Tea Exporters Association highlights industry resilience against global challenges
Daily FT: The Tea Exporters’ Association’s (TEA) 24th Annual General Meeting (AGM) concluded on a positive note, celebrating the success of the 157-year-old sector, highlighting the need to effectively develop and preserve Sri Lanka’s tea legacy for the generations to come.
Ganesh Deivanayagam was unanimously re-elected for a second term as the TEA Chairman at the AGM held at the Taj Samudra Hotel.
Addressing the AGM, Sri Lanka Tea Board Chairman Niraj De Mel expressed optimism about achieving 265 million kilos of output this year despite the short-term setbacks in the tea crop.
He stressed the importance of maintaining sustainability in light of price fluctuations, urging a strategic focus on value addition to harness the full potential of the country’s diverse agro-climatic growing districts.
The AGM served as a platform to assess the industry’s current state. Statistics from January to July 2023 exhibited promising growth, with tea production reaching 155.82 million kilos, an increase of 2.59 million kilos from the previous year, attributed in part to the reapplication of fertilizer.
Despite global headwinds, Sri Lanka’s tea exports demonstrated remarkable resilience. Cumulative exports for the same period reached 134.99 million kilos, commanding an FOB value of Rs. 1,827.58 per kilo, marking a substantial increase compared to the previous year. Notably, tea export revenue for the first half of 2023 surged to $ 635.5 million, making a notable 10% upswing from the same period in 2022.
FAO Resident Representative Vimlendra Sharan focused on the critical need to safeguard the welfare of tea smallholder farmers and workers along the value chain.
He underscored the growing significance of ethical and sustainable production, aligning with the shifting preferences of consumers towards healthier options.
The event witnessed the gathering of industry luminaries, stakeholders, and esteemed guests, convened to celebrate the remarkable resilience of Sri Lanka’s tea industry in the face of global adversities.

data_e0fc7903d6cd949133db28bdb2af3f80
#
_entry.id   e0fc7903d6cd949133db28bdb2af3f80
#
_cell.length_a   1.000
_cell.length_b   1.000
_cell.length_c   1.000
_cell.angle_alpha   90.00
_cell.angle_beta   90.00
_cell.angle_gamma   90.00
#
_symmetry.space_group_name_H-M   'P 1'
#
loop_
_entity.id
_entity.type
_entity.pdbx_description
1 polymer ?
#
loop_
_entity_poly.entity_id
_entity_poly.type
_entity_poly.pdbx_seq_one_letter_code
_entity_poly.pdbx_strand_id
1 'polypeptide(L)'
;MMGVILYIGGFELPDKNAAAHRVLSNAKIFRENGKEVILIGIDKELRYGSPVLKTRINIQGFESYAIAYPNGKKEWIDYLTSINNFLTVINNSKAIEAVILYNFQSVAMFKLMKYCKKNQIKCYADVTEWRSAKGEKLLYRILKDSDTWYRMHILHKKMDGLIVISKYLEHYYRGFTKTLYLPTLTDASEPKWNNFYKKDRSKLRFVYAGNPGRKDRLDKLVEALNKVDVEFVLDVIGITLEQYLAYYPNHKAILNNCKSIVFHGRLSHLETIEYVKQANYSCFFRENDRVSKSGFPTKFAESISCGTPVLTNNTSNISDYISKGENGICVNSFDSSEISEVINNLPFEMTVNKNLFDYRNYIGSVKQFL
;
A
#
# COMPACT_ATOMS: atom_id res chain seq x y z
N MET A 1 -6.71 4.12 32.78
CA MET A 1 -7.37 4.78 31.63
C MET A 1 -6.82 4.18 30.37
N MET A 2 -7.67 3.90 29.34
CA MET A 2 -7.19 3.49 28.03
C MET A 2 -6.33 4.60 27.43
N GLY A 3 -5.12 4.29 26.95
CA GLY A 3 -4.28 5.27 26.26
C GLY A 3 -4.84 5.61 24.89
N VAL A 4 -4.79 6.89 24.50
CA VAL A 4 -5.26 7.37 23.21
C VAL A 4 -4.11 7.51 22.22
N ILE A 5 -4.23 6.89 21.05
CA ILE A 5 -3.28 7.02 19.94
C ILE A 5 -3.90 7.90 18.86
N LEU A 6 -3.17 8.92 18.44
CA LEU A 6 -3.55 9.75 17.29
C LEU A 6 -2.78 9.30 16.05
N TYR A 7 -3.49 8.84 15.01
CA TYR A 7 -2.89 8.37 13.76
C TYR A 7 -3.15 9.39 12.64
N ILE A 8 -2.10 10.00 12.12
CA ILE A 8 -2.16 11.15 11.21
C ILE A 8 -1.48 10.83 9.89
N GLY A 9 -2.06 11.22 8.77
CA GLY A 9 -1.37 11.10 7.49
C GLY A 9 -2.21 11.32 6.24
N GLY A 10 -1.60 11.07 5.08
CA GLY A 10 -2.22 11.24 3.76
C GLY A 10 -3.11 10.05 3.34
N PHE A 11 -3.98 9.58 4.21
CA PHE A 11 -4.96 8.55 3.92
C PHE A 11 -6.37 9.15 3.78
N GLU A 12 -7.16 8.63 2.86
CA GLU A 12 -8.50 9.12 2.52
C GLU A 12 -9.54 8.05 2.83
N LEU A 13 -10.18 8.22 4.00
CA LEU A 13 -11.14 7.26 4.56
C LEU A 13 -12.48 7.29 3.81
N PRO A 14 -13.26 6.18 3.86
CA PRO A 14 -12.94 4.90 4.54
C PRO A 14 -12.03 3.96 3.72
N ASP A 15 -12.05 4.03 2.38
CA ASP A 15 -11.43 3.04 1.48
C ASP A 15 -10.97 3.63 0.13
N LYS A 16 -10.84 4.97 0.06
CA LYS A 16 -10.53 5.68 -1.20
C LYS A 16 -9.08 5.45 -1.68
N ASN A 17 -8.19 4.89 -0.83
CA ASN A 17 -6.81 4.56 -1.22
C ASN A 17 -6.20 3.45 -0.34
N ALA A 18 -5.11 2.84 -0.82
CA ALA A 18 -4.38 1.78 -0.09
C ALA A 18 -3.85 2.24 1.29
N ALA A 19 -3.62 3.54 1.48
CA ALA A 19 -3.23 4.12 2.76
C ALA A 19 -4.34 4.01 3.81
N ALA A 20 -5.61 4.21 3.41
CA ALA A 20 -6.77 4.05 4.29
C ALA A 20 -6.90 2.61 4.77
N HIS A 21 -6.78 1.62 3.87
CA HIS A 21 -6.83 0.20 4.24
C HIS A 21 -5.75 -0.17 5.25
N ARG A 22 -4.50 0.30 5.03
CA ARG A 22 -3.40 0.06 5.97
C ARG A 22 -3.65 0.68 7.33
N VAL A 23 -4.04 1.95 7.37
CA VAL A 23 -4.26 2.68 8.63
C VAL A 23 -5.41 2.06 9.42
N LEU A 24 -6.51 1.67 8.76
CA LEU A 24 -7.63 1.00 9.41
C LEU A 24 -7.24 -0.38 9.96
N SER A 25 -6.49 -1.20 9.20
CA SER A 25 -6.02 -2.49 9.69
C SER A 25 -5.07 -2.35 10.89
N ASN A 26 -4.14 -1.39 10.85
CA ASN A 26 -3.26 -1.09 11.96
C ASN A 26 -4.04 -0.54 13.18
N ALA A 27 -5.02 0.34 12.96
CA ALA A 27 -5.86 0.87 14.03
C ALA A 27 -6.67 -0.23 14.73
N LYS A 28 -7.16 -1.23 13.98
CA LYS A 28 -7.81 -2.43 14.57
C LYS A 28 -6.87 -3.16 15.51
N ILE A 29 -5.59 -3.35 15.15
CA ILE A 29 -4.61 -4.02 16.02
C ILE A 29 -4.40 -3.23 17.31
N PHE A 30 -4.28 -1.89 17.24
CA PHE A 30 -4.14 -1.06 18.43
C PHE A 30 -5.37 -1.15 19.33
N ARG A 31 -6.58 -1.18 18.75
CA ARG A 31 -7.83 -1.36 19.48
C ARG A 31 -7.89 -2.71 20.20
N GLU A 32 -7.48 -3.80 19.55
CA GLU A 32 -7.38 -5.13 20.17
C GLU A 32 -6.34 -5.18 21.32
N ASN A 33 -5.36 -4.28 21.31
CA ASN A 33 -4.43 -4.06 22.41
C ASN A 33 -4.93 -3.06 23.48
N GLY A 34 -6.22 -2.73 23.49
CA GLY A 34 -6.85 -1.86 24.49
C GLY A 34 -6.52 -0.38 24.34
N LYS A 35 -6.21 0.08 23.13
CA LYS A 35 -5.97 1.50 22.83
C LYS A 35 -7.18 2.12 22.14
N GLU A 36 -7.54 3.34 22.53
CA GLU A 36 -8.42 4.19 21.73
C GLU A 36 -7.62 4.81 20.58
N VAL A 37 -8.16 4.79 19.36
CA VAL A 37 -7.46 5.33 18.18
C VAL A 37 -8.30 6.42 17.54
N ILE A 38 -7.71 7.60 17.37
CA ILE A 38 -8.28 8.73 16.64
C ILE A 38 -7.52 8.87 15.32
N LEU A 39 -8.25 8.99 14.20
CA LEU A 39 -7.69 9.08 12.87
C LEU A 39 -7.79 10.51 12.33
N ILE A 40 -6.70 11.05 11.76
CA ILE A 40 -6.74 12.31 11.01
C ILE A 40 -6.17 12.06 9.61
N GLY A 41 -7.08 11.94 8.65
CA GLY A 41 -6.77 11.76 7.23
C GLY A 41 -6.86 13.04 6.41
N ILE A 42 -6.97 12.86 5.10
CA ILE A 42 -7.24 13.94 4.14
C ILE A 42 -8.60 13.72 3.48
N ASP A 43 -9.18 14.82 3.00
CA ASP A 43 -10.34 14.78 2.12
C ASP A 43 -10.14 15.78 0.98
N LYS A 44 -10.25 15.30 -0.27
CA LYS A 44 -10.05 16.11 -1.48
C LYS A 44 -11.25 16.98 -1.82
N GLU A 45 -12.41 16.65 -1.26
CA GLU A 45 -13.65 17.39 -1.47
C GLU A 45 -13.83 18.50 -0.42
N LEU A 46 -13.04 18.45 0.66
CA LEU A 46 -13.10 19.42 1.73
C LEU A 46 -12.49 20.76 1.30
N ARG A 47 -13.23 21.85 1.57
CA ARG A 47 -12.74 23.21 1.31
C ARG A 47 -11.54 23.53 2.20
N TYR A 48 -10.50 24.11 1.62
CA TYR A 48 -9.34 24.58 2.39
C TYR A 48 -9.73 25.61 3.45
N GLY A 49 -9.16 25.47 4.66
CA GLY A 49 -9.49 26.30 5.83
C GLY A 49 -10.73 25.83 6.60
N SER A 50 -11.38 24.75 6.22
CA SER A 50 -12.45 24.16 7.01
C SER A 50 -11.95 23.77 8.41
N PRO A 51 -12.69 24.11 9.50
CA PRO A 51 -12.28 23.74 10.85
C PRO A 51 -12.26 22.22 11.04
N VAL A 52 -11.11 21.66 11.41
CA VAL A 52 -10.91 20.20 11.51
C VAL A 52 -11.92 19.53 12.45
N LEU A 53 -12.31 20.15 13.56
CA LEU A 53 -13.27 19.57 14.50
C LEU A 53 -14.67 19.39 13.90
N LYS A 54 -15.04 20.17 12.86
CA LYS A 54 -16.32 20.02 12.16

Deivanayagam commended the concerted efforts that led to sustaining tea export revenues, even in the face of hurdles like raw material imports and a high-tax environment.
Underlining Sri Lanka’s distinctive position in the global tea market, Deivanayagam spotlighted the average FOB price for Sri Lankan tea at $ 5.10 per kilo, outstripping both Indian and Kenyan counterparts. This positions Sri Lanka as the world’s second-largest tea revenue earner, trailing only behind China.
He expressed gratitude to the membership, highlighting the industry’s triumph over both domestic and external challenges.
The tea industry is one of the oldest revenue generators of the country that still has a lot of untapped potential. The industry has shown great resilience through the years to many external and internal challenges. However, the industry is yet to reach full potential despite being a key export crop. The many trade agreements as well as trade concessions enjoyed by the country have also helped boost Sri Lanka’s tea industry. Once a leading global brand known as Ceylon Tea, local authorities and the tea industry is working towards regaining the fame once held by tea produced in Sri Lanka. Local authorities have presented incentive packages to businesses in the industry while also carrying out promotional campaigns in foreign markets. All these moves have resulted in a growth in Sri Lanka’s tea industry. Given the growing business potential in Sri Lanka’s tea industry, foreign businesses/investors could explore the expanding opportunities in the industry.
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